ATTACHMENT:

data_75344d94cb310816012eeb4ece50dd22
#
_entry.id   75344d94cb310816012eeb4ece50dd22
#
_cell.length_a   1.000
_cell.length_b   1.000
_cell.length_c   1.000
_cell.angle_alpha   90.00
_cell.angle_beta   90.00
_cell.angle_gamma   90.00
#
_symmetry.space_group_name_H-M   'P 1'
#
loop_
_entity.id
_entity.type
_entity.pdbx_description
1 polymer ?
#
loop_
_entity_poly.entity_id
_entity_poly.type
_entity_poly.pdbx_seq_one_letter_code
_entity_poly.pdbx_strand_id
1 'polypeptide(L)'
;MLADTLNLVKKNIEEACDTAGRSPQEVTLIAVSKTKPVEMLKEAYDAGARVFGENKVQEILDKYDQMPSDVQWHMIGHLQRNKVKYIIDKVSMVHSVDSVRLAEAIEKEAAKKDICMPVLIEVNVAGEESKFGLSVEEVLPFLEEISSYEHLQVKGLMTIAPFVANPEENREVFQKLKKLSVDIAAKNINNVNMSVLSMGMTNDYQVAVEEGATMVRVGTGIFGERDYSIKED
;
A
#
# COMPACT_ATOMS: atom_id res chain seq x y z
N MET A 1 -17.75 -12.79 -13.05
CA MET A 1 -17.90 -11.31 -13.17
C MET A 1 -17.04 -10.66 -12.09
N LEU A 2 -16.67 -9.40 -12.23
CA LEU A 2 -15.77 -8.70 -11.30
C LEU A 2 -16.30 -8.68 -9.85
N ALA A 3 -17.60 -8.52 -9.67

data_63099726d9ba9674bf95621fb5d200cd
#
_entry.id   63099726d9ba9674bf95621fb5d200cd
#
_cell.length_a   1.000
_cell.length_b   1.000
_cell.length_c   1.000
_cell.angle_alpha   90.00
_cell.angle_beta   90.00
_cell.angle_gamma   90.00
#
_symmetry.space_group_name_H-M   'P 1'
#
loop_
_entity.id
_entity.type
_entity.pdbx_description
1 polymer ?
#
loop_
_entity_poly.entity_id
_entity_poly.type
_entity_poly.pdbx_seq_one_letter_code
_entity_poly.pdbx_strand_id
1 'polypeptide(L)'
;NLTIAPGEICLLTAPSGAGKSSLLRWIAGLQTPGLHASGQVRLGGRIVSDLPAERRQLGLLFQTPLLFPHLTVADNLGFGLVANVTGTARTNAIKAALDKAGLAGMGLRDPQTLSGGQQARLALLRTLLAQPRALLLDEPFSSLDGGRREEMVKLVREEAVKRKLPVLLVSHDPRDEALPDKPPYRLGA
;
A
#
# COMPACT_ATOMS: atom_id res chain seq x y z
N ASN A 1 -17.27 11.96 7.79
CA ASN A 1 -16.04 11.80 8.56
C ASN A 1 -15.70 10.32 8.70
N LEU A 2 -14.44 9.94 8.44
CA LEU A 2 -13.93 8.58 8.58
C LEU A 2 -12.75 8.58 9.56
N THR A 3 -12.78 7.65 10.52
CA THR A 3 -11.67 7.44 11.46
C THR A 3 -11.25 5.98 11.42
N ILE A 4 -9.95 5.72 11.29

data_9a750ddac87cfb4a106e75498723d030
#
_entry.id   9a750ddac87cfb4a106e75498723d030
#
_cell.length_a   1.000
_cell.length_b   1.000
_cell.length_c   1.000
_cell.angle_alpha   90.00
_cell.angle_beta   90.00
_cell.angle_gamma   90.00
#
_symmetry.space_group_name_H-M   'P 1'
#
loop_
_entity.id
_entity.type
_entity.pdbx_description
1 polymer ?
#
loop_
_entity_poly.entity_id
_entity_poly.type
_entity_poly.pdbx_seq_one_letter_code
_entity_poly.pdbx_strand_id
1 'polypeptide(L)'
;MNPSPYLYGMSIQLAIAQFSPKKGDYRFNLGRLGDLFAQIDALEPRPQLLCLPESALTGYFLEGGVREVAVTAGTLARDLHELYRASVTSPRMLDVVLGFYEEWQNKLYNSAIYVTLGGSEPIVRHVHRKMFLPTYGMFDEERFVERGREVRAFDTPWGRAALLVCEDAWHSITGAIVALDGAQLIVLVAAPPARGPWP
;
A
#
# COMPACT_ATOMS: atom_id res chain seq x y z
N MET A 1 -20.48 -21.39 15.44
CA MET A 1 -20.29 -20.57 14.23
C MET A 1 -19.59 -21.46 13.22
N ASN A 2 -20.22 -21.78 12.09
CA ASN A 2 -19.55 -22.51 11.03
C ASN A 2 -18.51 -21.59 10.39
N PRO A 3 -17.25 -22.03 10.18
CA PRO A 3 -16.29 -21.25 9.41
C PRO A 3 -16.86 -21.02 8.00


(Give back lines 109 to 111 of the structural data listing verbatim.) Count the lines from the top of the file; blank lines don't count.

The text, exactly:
CA MET A 1 -20.29 -20.57 14.23
C MET A 1 -19.59 -21.46 13.22
N ASN A 2 -20.22 -21.78 12.09